Common Threads Between Indy and Tijuana
The dramatic capes appearing around town this month won’t give their wearers any superpowers, but the fabric does hold a secret. Designers Rocio Rodriguez Salceda and Jace Clayton sourced the material for the capes (which will be worn by a handful of residents roaming the streets) both in Indianapolis and a place it once inspired: Tijuana, Mexico.
It turns out that the border town modeled its street plan after the Circle City’s in 1889. The artists from New York discovered this little-known fact last winter, when the publishers of Indy’s We Are City newsletter hosted them for residency. The duo’s goal was to live here for a month, absorb all they could about Indianapolis, and later produce a capstone project reflecting their thoughts.
The couple traveled to Tijuana in the middle of their residency. Any visual similarities between the two cities have disappeared in the urban sprawl, but Salceda and Clayton learned that the physical layout wasn’t the only bond. “The mood we found in Indianapolis was interesting,” Clayton says. “It was like, ‘Together we are determining its future.’ In Tijuana, they felt the same way.”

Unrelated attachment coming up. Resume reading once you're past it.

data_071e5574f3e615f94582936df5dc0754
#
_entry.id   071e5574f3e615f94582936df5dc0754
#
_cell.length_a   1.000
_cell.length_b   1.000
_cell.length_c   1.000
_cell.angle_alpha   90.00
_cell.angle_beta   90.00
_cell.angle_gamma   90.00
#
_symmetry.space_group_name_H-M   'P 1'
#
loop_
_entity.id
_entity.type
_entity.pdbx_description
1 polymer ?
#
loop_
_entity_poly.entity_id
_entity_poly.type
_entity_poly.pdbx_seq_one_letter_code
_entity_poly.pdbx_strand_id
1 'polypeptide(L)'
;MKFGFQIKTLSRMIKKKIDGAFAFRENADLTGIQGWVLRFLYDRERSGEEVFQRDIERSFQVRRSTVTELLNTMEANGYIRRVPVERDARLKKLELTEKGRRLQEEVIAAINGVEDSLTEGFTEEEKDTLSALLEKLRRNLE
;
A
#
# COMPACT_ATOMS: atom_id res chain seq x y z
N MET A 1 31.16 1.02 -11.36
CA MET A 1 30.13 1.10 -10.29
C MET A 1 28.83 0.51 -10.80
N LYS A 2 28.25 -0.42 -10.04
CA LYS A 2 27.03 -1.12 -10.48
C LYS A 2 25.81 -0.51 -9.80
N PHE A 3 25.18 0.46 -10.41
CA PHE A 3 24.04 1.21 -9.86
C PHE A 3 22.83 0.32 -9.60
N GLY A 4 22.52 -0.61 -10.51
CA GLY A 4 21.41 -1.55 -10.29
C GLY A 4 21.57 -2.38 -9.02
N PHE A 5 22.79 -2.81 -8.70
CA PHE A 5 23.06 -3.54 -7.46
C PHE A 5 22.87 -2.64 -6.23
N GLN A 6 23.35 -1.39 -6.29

Salceda and Clayton purchased some fabric for their project in Mexico and connected with a group there called Torolab that’s similar to We Are City; the latter brought architects, artists, and other visionaries together for its annual idea summit on Aug. 21. The capes were on display at the Indiana History Center that day and quite likely spotted on the streets around the same time.
Just as the capes blend Tijuana and Indianapolis fabric, the colorful, flamboyant pieces also both draw attention to and conceal their users, thanks to a Mylar lining that disrupts cellphone signals. It’s a play on being both visible and invisible.
“We were in [both] Tijuana and Indianapolis in December, and it was like two different worlds, and then we saw all of these connections,” says Salceda, who helped introduce the Torolab team to We Are City’s. “I like to think about the capes as a form of bridge.”
Photo by Corey Olsen